The Sunday Times - Money Comment 07/06/09

Posted by Jill Kerby on June 07 2009 @ 21:37

With Irish bankruptcy proceedings hopelessly complicated and expensive and no formal voluntary insolvency arrangement in place like they have in the UK, preventative measures have always been the way to proceed here in Ireland when someone gets mired in debt. 


From the end of September next, a new protocol between the banks and MABS, the state funded, money advice and budgeting service will be launched with two aims – the setting up of a partnership approach between creditors and MABS and then following a five step plan that will result in a mutually acceptable, affordable, sustainable, repayment plan that keeps everyone out of the courts. 


So far so good; however, it could come a little unstuck when some creditors, who must “ensure that their door is always open to customers who may find themselves in financial difficulty” find that no matter how willing in principal they are to help their debtors cope with this downturn, in reality if it comes to a ‘them or us’ conflict of interest, there might not be the satisfactory ending that this protocol seems to anticipate.


September seems a long way off for anyone currently struggling with serious debts or who hiding from their bank. You might want to get onto the protocol queue as soon as you can by speaking to a MABS advisor now.  A copy of the IBF/MABS Operational Protocol: Working Together to Manage Debt can be downloaded at www.ibf.ie




We should know next month what tax changes to personal pensions are recommended by the Commission on Taxation, but pension consultants are expecting the worst - that the tax-free lump sum, worth 25% of a pension fund in the case of the self-employed or director’s pensions and the equivalent of one and half times final salary for employees in occupational schemes, will end up being taxed, perhaps the 17.5% figure that was leaked by government sources around the time of the April mini-budget.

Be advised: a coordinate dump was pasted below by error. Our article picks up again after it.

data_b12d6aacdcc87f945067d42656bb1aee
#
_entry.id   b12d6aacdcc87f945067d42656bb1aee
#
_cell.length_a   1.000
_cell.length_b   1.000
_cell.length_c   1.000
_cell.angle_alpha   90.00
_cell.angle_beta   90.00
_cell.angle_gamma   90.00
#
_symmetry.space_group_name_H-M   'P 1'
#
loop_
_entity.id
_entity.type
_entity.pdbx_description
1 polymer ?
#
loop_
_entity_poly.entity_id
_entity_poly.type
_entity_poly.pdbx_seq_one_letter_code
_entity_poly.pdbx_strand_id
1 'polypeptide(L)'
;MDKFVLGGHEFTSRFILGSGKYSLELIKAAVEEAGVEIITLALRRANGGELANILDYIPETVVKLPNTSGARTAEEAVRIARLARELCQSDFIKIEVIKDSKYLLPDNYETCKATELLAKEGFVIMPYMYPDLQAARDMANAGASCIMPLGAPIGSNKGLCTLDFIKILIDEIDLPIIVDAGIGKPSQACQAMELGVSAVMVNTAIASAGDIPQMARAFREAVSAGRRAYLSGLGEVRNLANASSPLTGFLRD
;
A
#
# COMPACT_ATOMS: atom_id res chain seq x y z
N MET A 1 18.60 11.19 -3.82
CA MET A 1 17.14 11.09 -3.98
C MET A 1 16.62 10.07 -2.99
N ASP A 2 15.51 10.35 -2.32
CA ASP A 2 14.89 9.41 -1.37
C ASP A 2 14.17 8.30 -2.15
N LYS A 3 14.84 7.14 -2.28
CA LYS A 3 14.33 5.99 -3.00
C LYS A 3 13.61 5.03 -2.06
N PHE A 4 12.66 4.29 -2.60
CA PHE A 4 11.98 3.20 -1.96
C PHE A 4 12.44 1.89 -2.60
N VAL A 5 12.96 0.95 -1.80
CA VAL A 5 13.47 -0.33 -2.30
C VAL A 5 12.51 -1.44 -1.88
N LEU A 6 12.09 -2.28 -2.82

For someone with a million euro pension fund, this tax raid means a potential loss of €43,750.  If such a recommendation is made, pension consultants expect a rush of interest by the self-employed and company directors who are over age 50 out of their Retirement Annuity Contracts and executive pensions into more flexible PRSAs. 


John Mulholland of Dublin pension consultants Custom House Capital says that redundant employees and executives are also “quite sensibly” opting for the PRSA solution, since it doesn’t stop them looking for, or working in a new job even after they collect their PRSA lump sum and pension. 




Early this year, at a personal finance seminar I was giving, a woman rounded on me for my apparent lack of sympathy for first time buyers who were now stuck with enormous mortgages and negative equity.  


She thought it was unfair of me not to jump on her bandwagon and demand that the government – “who are bailing out the bankers” - force these same bankers “to do something” to alleviate the financial and emotional stress her son was under in trying to meet the repayments on his “bachelor apartment”.  


Interest rates were still a couple percentage points higher then than they are now, so this mammy’s boy was probably paying at least 2%-3% more interest than he is now. But it was the fall in the market price of his house that she was also concerned about:  “It was the banks lending too much money that caused prices to rise, but now that they’ve crashed he’s stuck with a mortgage that’s worth more than the apartment,” she lamented.  His bank “forced” this money on him, she insisted, and so should be forced to share his “loss” of equity. 


Sadly, it doesn’t work that way. But since January the sharp fall in interest rates has reduced the unfortunate man-child’s mortgage by at least a few hundred euro a month, but house prices have fallen a further 6%-8% since January, so he still deeply in negative equity. 


Which is why I thought that a survey last week showing how 80% of mortgage applications are being rejected by the banks was such encouraging news, at least for the newest crop of first time buyers.  


The mortgage lenders are now doing what they should always have been doing: they are not just checking out the applicant’s job security, their credit record and future earning prospects, but also whether the property itself is a good risk. And with record inventories of brand new units unsold, and prices still falling at a pretty shocking rate every month, is it any wonder that the banks are demanding larger deposits and stricter repayment terms? 


The biggest reason that loans are being turned down – with a 45% rejection rate - is the person’s inability to meet long term repayments, says Select Finance Group, the broker consultancy that conducted the research.  It doesn’t say whether this is due to the lender’s concern about unemployment or the inevitability of rising interest rates.  I suspect it’s probably both.   


Select Finance’s conclusion is perfectly clear:  if you want a mortgage loan in this market you better prepare a personal mortgage plan with ‘wow’ factor – as in, “Wow, this person looks like their job is secure…and they’ve got a 20% deposit too!”

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